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Aerosoft GMBH, the German software company that makes the ‘Airbus X’ game, add-on program to Microsoft’s Flight Simulator, sued a host of unknown ‘Does’ in federal court, claiming the defendants engaged in copyright infringement via peer-to-peer (‘P2P’) file-sharing of plaintiff’s game.

The Airbus X might have been a game that convicted al Qaeda conspirator Zacarias Moussaoui would have liked to play, given his self-avowed goal of piloting Boeing or Airbus ‘Big Birds.’
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Here are some of the more interesting opinions issued this week, collected by our Daily Summary writers.

In State v. Eli, the Hawaii Supreme Court found that a police practice of asking an arrestee to tell his or her “side of the story” prior to offering Miranda warnings violates the defendant’s constitutional right against self-incrimination and right to due process. In this case, the “pre-interview” statements were thrown out, and the case remanded for a new trial.

The 9th Circuit issued an opinion on intellectual property and the Superman comic. In Pacific Pictures Corp. et al v. USCD-CALA, the Court refused to protect documents included in a subpoena under attorney client privilege. In this case, an attorney absconded with his client’s intellectual property, and the US Attorney was called to investigate. The US Attorney’s office issued a subpoena for copies of the stolen property, and promised that if the complainant complied with the request, they would not provide the documents to non-governmental third parties. The Court found that since Congress has declined to extend attorney client privilege to such materials, the Court was not in the position to do it here.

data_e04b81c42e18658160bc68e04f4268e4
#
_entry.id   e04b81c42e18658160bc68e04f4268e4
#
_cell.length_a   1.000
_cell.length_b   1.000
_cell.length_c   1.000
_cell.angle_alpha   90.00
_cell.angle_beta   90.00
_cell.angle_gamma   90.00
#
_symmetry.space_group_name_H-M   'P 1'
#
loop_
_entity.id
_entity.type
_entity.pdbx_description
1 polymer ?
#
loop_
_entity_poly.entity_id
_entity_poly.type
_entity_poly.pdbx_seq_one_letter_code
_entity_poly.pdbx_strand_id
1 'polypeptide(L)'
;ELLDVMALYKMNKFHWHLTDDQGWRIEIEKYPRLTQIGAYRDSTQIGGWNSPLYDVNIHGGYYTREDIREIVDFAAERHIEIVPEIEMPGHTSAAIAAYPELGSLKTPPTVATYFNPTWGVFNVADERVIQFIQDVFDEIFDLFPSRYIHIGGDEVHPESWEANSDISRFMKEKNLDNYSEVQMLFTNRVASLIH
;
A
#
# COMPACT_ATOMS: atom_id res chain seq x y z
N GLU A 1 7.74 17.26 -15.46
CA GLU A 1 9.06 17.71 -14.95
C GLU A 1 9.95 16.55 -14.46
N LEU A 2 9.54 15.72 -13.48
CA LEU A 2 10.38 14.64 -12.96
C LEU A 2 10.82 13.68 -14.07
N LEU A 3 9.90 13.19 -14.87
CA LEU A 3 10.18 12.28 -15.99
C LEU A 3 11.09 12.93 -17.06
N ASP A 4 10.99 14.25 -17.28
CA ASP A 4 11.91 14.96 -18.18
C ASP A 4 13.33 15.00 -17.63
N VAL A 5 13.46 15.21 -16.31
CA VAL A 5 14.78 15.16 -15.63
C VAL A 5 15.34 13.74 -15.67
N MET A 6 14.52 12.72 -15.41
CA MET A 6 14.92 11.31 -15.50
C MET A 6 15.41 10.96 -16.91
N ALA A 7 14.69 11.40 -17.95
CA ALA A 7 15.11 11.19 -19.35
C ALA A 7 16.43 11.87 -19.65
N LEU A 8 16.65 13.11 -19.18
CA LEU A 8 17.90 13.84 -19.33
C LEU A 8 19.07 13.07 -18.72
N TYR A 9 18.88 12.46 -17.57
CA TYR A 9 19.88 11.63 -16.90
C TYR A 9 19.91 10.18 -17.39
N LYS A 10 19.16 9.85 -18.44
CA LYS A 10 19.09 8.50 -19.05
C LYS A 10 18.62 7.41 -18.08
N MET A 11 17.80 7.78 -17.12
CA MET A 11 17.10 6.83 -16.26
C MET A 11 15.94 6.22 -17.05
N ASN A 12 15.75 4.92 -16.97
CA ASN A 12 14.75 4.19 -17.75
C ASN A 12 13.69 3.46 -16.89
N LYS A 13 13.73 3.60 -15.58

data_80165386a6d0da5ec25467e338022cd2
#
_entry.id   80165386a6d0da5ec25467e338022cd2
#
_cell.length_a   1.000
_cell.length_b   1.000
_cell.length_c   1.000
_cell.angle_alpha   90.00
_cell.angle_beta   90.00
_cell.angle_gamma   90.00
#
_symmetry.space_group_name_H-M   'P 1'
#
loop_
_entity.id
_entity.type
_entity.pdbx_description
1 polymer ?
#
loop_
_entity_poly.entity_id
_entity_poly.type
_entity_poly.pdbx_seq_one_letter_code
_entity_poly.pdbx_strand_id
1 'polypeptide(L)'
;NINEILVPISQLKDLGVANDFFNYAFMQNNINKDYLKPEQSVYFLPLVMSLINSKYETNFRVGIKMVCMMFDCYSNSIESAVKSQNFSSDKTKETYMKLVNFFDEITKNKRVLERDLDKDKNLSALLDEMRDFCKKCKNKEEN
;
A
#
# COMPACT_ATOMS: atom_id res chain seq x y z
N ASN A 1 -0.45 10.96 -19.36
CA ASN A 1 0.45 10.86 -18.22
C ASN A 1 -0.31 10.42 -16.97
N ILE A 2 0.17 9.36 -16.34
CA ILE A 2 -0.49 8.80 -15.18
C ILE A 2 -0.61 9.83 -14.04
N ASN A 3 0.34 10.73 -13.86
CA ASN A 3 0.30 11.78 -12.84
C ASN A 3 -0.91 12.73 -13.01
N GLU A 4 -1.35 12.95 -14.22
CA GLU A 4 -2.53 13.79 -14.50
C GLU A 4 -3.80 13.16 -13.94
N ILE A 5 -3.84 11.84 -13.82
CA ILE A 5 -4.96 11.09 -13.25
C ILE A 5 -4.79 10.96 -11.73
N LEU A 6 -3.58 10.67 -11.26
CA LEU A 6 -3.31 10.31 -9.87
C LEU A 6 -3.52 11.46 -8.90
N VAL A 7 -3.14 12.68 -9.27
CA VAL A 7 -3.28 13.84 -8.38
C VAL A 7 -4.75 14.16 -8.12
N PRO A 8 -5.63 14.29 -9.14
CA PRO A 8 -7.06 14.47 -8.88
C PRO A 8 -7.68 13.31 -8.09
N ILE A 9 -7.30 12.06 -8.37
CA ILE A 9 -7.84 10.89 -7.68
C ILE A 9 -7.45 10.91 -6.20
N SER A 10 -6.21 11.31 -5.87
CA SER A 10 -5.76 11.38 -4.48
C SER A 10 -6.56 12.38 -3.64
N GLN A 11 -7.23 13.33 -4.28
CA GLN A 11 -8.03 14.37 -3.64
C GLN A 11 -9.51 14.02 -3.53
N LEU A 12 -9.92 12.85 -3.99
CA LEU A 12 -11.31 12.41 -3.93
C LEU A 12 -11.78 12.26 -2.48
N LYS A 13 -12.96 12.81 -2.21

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Lunch at Justia is a time reserved for scholarly legal debate. Our focus recently turned to the legality of parking a vehicle along an unmarked curb outside a local Chipotle. On a day when we thought the God of Parking was gracing us with his magnificence, any semblance of karma was purely illusory.

First, we pulled adjacent to the curb. From California Vehicle Code § 21458, we know the meaning of the following curb colors:

(1) Red indicates no stopping, standing, or parking, whether the vehicle is attended or unattended, except that a bus may stop in a red zone marked or signposted as a bus loading zone.

(2) Yellow indicates stopping only for the purpose of loading or unloading passengers or freight for the time as may be specified by local ordinance.

(3) White indicates stopping for either of the following purposes:

(A) Loading or unloading of passengers for the time as may be specified by local ordinance.

(B) Depositing mail in an adjacent mailbox.

(4) Green indicates time limit parking specified by local ordinance.

(5) Blue indicates parking limited exclusively to the vehicles of disabled persons and disabled veterans.

So, since the curb was not red, we were in the clear, right?

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Flash DriveThe Second Circuit overturned the conviction of programmer Sergey Aleynikov, who was found guilty of violating the National Stolen Property Act (19 USC 2314) and the Economic Espionage Act (18 USC 1832). US. v. Aleynikov (Apr 11, 2012, 2nd Cir.)

The defendant was a software programmer at Goldman Sachs who worked on their High Frequency Trading (HFT) system. This proprietary internal software system ran algorithms to determine when to make trades based on rapidly changing market conditions. Aleynikov left Goldman to take a job offer at a small Chicago software company, which wanted to develop HFT software. However, before leaving Goldman, Aleynikov uploaded significant portions of the HFT code from Goldman servers to a server in Germany. Then, he downloaded that code at home, put it on a flash drive, and took it to Chicago to give to his new employer. He was arrested by the FBI upon his return to New Jersey.